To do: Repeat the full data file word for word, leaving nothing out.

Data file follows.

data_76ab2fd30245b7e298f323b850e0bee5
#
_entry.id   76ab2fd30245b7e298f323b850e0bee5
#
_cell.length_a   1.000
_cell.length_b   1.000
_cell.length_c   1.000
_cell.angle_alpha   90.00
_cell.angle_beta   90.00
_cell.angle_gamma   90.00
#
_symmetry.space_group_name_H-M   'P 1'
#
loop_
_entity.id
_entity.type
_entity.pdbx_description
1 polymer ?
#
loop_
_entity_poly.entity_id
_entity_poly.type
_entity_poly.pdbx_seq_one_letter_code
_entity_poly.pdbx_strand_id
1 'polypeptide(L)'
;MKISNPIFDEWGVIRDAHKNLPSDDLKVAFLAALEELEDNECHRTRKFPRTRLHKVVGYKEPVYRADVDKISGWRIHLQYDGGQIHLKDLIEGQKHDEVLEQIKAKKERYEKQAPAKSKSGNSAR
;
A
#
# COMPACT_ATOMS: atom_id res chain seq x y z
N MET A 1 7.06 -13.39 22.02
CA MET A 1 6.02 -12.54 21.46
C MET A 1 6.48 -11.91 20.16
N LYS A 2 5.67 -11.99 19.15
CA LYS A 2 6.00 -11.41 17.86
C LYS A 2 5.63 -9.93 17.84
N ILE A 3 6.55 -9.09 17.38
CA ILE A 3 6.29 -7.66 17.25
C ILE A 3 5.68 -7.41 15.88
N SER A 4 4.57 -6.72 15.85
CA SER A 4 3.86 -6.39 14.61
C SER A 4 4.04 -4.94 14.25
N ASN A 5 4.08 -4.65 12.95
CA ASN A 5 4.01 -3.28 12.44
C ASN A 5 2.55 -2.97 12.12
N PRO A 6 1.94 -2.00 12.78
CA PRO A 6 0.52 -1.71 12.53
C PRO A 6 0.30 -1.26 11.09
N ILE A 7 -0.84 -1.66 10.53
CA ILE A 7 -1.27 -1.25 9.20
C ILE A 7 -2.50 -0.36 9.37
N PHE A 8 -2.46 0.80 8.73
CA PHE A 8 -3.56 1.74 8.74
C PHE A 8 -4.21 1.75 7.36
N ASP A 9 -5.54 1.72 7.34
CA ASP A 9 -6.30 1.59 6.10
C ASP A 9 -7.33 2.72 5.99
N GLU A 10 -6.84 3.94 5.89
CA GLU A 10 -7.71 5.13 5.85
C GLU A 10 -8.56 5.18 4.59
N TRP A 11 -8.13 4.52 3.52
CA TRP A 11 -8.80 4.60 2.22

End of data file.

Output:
data_76ab2fd30245b7e298f323b850e0bee5
#
_entry.id   76ab2fd30245b7e298f323b850e0bee5
#
_cell.length_a   1.000
_cell.length_b   1.000
_cell.length_c   1.000
_cell.angle_alpha   90.00
_cell.angle_beta   90.00
_cell.angle_gamma   90.00
#
_symmetry.space_group_name_H-M   'P 1'
#
loop_
_entity.id
_entity.type
_entity.pdbx_description
1 polymer ?
#
loop_
_entity_poly.entity_id
_entity_poly.type
_entity_poly.pdbx_seq_one_letter_code
_entity_poly.pdbx_strand_id
1 'polypeptide(L)'
;MKISNPIFDEWGVIRDAHKNLPSDDLKVAFLAALEELEDNECHRTRKFPRTRLHKVVGYKEPVYRADVDKISGWRIHLQYDGGQIHLKDLIEGQKHDEVLEQIKAKKERYEKQAPAKSKSGNSAR
;
A
#
# COMPACT_ATOMS: atom_id res chain seq x y z
N MET A 1 7.06 -13.39 22.02
CA MET A 1 6.02 -12.54 21.46
C MET A 1 6.48 -11.91 20.16
N LYS A 2 5.67 -11.99 19.15
CA LYS A 2 6.00 -11.41 17.86
C LYS A 2 5.63 -9.93 17.84
N ILE A 3 6.55 -9.09 17.38
CA ILE A 3 6.29 -7.66 17.25
C ILE A 3 5.68 -7.41 15.88
N SER A 4 4.57 -6.72 15.85
CA SER A 4 3.86 -6.39 14.61
C SER A 4 4.04 -4.94 14.25
N ASN A 5 4.08 -4.65 12.95
CA ASN A 5 4.01 -3.28 12.44
C ASN A 5 2.55 -2.97 12.12
N PRO A 6 1.94 -2.00 12.78
CA PRO A 6 0.52 -1.71 12.53
C PRO A 6 0.30 -1.26 11.09
N ILE A 7 -0.84 -1.66 10.53
CA ILE A 7 -1.27 -1.25 9.20
C ILE A 7 -2.50 -0.36 9.37
N PHE A 8 -2.46 0.80 8.73
CA PHE A 8 -3.56 1.74 8.74
C PHE A 8 -4.21 1.75 7.36
N ASP A 9 -5.54 1.72 7.34
CA ASP A 9 -6.30 1.59 6.10
C ASP A 9 -7.33 2.72 5.99
N GLU A 10 -6.84 3.94 5.89
CA GLU A 10 -7.71 5.13 5.85
C GLU A 10 -8.56 5.18 4.59
N TRP A 11 -8.13 4.52 3.52
CA TRP A 11 -8.80 4.60 2.22